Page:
Forbes: Turkish "golden passports" to Russian oligarchs and Cyprus

The most popular destination for yachts owned by oligarchs is Turkey


As Western sanctions began to fall on Russian oligarchs after Vladimir Putin's invasion of Ukraine, many withdrew their yachts from the European Union and British territory to avoid the risk of seizure. 

Some went to Dubai, while others fled to the Maldives. Now, the most popular destination for yachts owned by oligarchs is Turkey.

At least eight yachts belonging to Russian oligarchs - including Roman Abramovich's $ 438 million, 533-foot Eclipse and $ 474 million, 458-foot Solaris - are currently moored in Turkish ports or have recently departed. Ships now in Turkey are worth a total of $ 1,1 billion, according to yacht valuation experts VesselsValue.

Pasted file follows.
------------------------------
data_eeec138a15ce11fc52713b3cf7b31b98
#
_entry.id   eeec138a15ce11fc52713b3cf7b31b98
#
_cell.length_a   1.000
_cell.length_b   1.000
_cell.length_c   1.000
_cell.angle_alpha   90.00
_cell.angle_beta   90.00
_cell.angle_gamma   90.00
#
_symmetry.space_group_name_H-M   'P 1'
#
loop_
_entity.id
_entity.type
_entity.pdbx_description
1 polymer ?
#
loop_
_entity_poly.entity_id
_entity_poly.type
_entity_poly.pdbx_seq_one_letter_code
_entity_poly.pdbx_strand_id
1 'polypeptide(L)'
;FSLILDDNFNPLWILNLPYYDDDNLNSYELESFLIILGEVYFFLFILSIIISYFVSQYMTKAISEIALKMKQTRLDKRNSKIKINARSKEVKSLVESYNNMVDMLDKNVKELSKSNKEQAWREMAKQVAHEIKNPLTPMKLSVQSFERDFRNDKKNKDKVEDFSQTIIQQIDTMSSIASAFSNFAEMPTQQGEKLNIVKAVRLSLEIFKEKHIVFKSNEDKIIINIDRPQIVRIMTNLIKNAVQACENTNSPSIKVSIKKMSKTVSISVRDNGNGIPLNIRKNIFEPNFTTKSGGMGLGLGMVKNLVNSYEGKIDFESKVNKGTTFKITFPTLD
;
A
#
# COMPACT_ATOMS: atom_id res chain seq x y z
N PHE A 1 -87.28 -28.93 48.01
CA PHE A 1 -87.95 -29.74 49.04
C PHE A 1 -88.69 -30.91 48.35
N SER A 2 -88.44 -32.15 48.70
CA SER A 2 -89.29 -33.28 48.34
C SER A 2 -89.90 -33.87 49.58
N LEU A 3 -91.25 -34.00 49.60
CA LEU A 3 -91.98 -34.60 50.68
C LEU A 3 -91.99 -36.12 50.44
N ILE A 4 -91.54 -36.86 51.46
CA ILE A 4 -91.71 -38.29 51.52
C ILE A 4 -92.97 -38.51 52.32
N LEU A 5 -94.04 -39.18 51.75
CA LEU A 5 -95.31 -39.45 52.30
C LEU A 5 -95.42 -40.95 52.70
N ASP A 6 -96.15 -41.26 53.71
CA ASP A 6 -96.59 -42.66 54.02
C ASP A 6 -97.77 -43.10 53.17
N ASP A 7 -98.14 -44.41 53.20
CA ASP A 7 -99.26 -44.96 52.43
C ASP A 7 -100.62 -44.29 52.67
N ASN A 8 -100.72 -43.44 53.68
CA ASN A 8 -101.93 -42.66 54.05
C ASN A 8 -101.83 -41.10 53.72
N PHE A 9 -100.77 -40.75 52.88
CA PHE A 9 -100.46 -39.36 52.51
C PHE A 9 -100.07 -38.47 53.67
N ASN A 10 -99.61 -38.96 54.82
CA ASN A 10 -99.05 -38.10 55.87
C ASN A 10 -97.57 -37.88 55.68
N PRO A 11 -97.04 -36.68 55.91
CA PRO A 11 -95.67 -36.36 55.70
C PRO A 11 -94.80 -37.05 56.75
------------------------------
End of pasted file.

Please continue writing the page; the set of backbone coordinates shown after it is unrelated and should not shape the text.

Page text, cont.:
The country is popular with oligarchs for reasons beyond its sunny climate and vast Mediterranean coastline: despite being a NATO member, Turkey has rejected Western sanctions and maintains close ties with Russia, even hosting peace talks. between Russia and Ukraine in Istanbul in late March.

"Sanctions imposed by European countries and the United States have prompted billionaires to look for alternative investment markets," said Zeynep Fıratoğlu, communications manager at Space, an Istanbul-based luxury real estate company. "Turkey stood out as a viable option with its geographical location, advanced markets and banking system, as well as its neutral stance between Russia and Ukraine."

According to data from the Turkish Statistical Service, home sales to non-Turkish buyers increased by 55% in February 2022 on an annual basis. Sales to Russian buyers increased by 96%, while sales to Ukrainians increased by 85%. The boom continued in March, with foreigners buying 21% more homes than in February. "Since the invasion of Ukraine, we have begun to see a significant increase in demand from Russian buyers," says Fıratoğlu.

Golden Turkish Passports and Cyprus